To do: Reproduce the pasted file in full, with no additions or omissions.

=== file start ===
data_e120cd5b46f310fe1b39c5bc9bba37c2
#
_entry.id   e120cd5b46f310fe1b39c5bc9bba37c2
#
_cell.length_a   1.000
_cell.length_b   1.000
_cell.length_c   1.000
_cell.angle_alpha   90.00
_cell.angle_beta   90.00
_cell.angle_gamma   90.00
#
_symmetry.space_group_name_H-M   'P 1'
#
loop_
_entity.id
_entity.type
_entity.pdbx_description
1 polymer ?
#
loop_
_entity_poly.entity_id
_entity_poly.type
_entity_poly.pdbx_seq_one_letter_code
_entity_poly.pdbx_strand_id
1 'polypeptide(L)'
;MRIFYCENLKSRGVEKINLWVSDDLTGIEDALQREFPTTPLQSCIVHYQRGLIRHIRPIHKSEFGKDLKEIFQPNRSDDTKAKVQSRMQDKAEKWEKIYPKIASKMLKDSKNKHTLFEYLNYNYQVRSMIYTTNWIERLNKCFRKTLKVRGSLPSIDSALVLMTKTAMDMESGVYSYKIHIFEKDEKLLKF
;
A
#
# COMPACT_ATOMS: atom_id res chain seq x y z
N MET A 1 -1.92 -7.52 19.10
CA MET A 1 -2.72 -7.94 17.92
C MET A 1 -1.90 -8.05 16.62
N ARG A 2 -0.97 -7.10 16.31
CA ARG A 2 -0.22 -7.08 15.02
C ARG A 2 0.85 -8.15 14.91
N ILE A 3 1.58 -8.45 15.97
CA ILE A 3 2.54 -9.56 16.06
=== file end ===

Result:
data_e120cd5b46f310fe1b39c5bc9bba37c2
#
_entry.id   e120cd5b46f310fe1b39c5bc9bba37c2
#
_cell.length_a   1.000
_cell.length_b   1.000
_cell.length_c   1.000
_cell.angle_alpha   90.00
_cell.angle_beta   90.00
_cell.angle_gamma   90.00
#
_symmetry.space_group_name_H-M   'P 1'
#
loop_
_entity.id
_entity.type
_entity.pdbx_description
1 polymer ?
#
loop_
_entity_poly.entity_id
_entity_poly.type
_entity_poly.pdbx_seq_one_letter_code
_entity_poly.pdbx_strand_id
1 'polypeptide(L)'
;MRIFYCENLKSRGVEKINLWVSDDLTGIEDALQREFPTTPLQSCIVHYQRGLIRHIRPIHKSEFGKDLKEIFQPNRSDDTKAKVQSRMQDKAEKWEKIYPKIASKMLKDSKNKHTLFEYLNYNYQVRSMIYTTNWIERLNKCFRKTLKVRGSLPSIDSALVLMTKTAMDMESGVYSYKIHIFEKDEKLLKF
;
A
#
# COMPACT_ATOMS: atom_id res chain seq x y z
N MET A 1 -1.92 -7.52 19.10
CA MET A 1 -2.72 -7.94 17.92
C MET A 1 -1.90 -8.05 16.62
N ARG A 2 -0.97 -7.10 16.31
CA ARG A 2 -0.22 -7.08 15.02
C ARG A 2 0.85 -8.15 14.91
N ILE A 3 1.58 -8.45 15.97
CA ILE A 3 2.54 -9.56 16.06